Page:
What is the difference between an asylum seeker and a refugee?
‘Asylum seeker’ means a person who has applied for asylum under the 1951 Refugee Convention on the Status of Refugees on the grounds that they have a well-founded fear of persecution should they return to their home country.
‘Refugee’ means an asylum seeker whose claim has been successful.
Who are London’s asylum seekers and where are they?
There are currently 5,152 asylum seekers in London. The most common countries of origin are Albania (919), Pakistan (483), Nigeria (448), Iran (351) and Afghanistan (306).
Most asylum seekers are unable to pay for their own housing. They are also unable to claim benefits. They are therefore provided with housing (dispersed accommodation) by the Home Office via contracts with Serco, G4S and Clearsprings Group. Asylum dispersal accommodation in London is provided by Clearsprings Group. Under this scheme, asylum seekers are not able to choose where they live.
London has historically had relatively low numbers of asylum seekers in dispersed accommodation. This is no longer the case. In the last three years, the number has more than quadrupled: from a low of 771 in Q3 2015, to 3,793 in Q2 2018. Dispersal accommodation is highly concentrated in a few local authorities, notably Barking and Dagenham (658) and Redbridge (700).
What are London local authorities doing to support asylum seekers and newly recognised refugees?
Local authorities support asylum seekers directly or indirectly in a range of ways, from carrying out property inspections to providing adult social care. However, the most substantial area of support often arises when asylum seekers are asked to move on from Home Office provided dispersed accommodation.
Once an asylum seeker receives a decision on their asylum application, there is just 28 days until they have to leave their dispersed accommodation. This leaves little time to find alternative accommodation, obtain a National Insurance number, find work, or establish a welfare benefits claim. They also usually lack the basic requirement to gain a tenancy in the private rented sector: a deposit. Local authorities in London are therefore playing a significant role in preventing homelessness amongst newly recognised refugees, and financially supporting them to attain a tenancy.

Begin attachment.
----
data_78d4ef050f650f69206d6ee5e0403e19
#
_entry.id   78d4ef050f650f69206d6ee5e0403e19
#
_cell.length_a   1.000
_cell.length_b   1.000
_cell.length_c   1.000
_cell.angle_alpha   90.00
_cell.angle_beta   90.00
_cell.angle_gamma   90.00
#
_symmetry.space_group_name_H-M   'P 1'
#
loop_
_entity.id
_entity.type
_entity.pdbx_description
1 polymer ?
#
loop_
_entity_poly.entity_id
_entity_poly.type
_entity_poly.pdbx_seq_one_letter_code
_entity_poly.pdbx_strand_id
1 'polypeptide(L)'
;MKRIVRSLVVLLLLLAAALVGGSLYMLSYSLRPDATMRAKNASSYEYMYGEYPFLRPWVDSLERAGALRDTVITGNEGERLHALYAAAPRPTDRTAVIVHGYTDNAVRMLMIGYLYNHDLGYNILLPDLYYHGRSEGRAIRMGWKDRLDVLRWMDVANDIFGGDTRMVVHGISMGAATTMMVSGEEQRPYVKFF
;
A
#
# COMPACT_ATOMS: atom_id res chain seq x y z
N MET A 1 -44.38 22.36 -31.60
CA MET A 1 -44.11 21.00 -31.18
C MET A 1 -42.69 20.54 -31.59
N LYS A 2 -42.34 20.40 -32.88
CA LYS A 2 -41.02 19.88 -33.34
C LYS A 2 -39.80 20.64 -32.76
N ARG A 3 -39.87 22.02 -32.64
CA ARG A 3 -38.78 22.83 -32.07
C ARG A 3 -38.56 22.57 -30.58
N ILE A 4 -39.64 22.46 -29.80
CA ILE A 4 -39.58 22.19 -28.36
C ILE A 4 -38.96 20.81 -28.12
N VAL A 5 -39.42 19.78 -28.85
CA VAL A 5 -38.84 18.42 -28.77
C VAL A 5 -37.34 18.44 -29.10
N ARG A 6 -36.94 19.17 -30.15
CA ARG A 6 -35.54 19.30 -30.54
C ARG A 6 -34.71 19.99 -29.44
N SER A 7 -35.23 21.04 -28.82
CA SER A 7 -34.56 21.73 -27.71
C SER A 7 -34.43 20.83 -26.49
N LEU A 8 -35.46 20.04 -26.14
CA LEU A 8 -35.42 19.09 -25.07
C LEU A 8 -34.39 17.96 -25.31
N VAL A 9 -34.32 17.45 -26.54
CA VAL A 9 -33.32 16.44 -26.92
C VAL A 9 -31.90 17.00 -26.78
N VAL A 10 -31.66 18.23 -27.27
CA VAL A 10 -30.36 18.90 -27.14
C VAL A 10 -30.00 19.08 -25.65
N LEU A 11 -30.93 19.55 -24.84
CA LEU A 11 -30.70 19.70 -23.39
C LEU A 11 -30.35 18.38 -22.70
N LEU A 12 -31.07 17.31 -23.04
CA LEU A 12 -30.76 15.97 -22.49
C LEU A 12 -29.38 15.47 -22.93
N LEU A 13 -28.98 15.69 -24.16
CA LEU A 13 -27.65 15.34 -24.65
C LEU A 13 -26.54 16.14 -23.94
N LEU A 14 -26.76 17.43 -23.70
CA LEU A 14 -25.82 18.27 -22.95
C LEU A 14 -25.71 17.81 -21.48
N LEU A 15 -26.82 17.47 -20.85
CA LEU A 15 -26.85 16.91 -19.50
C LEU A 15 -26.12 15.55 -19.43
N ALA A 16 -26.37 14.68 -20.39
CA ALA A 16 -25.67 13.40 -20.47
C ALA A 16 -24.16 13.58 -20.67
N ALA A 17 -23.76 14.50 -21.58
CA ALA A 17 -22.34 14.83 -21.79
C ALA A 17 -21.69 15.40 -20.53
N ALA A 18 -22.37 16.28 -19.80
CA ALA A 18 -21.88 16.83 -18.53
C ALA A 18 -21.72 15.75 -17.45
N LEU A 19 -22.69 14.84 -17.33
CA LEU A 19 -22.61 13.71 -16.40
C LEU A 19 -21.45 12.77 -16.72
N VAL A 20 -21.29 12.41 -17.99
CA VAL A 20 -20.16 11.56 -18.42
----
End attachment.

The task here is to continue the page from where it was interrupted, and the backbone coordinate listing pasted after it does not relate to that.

What is the future for asylum seeker support in London?
COMPASS, the current contract for asylum accommodation and support providers (including Clearsprings), is coming to an end in September 2019. New contracts will be awarded in November and December 2018. The functions of the COMPASS contract will be split in two: AASC (Asylum Accommodation and Support Services Contracts) and AIRE (the Advice, Issue Reporting and Eligibility contract). There will be one AIRE provider for the whole of the country. The AASC contracts will be regional – London will be a part of the ‘South’. There will be a transition between November/December 2018 and when the actual new providers take on the provision of services in December 2019.
There are potential risks in the transition to the new contracts, as large numbers of vulnerable people are transferred from one provider to another. But the transition is also an opportunity to secure improvements to how refugees are moved on from asylum dispersal accommodation.
London Councils is alert to the challenges and opportunities which will arise in the next year. This page will be updated as more is revealed by the Government about the new contracts.